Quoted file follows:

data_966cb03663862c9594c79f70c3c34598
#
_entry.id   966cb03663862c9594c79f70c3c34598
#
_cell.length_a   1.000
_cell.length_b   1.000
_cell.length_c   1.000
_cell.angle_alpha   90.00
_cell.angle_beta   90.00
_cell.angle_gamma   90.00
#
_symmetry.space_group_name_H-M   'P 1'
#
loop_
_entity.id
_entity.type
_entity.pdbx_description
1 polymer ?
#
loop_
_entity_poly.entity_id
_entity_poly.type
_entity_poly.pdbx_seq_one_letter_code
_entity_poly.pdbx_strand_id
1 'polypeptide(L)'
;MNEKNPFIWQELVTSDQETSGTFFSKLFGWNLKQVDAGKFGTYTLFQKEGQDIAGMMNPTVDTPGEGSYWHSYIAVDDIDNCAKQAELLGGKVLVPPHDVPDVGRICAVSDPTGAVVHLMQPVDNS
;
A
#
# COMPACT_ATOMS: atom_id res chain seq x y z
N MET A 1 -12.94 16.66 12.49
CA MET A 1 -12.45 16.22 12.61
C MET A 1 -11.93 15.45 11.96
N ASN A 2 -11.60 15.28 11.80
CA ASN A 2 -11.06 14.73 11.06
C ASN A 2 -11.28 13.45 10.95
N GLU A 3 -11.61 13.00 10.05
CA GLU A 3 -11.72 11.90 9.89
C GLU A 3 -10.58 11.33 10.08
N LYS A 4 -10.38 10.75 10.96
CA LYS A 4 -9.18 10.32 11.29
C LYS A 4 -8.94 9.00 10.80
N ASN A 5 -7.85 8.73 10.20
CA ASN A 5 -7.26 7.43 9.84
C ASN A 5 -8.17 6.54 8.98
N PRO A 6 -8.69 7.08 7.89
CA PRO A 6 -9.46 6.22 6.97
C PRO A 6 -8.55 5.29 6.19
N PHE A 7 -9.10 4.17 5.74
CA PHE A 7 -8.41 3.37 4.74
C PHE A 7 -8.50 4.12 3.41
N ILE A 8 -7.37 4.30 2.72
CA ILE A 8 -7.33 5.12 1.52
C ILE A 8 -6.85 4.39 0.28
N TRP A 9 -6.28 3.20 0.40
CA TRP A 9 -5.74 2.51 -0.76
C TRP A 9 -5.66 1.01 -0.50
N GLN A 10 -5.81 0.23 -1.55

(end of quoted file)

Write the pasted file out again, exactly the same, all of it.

data_966cb03663862c9594c79f70c3c34598
#
_entry.id   966cb03663862c9594c79f70c3c34598
#
_cell.length_a   1.000
_cell.length_b   1.000
_cell.length_c   1.000
_cell.angle_alpha   90.00
_cell.angle_beta   90.00
_cell.angle_gamma   90.00
#
_symmetry.space_group_name_H-M   'P 1'
#
loop_
_entity.id
_entity.type
_entity.pdbx_description
1 polymer ?
#
loop_
_entity_poly.entity_id
_entity_poly.type
_entity_poly.pdbx_seq_one_letter_code
_entity_poly.pdbx_strand_id
1 'polypeptide(L)'
;MNEKNPFIWQELVTSDQETSGTFFSKLFGWNLKQVDAGKFGTYTLFQKEGQDIAGMMNPTVDTPGEGSYWHSYIAVDDIDNCAKQAELLGGKVLVPPHDVPDVGRICAVSDPTGAVVHLMQPVDNS
;
A
#
# COMPACT_ATOMS: atom_id res chain seq x y z
N MET A 1 -12.94 16.66 12.49
CA MET A 1 -12.45 16.22 12.61
C MET A 1 -11.93 15.45 11.96
N ASN A 2 -11.60 15.28 11.80
CA ASN A 2 -11.06 14.73 11.06
C ASN A 2 -11.28 13.45 10.95
N GLU A 3 -11.61 13.00 10.05
CA GLU A 3 -11.72 11.90 9.89
C GLU A 3 -10.58 11.33 10.08
N LYS A 4 -10.38 10.75 10.96
CA LYS A 4 -9.18 10.32 11.29
C LYS A 4 -8.94 9.00 10.80
N ASN A 5 -7.85 8.73 10.20
CA ASN A 5 -7.26 7.43 9.84
C ASN A 5 -8.17 6.54 8.98
N PRO A 6 -8.69 7.08 7.89
CA PRO A 6 -9.46 6.22 6.97
C PRO A 6 -8.55 5.29 6.19
N PHE A 7 -9.10 4.17 5.74
CA PHE A 7 -8.41 3.37 4.74
C PHE A 7 -8.50 4.12 3.41
N ILE A 8 -7.37 4.30 2.72
CA ILE A 8 -7.33 5.12 1.52
C ILE A 8 -6.85 4.39 0.28
N TRP A 9 -6.28 3.20 0.40
CA TRP A 9 -5.74 2.51 -0.76
C TRP A 9 -5.66 1.01 -0.50
N GLN A 10 -5.81 0.23 -1.55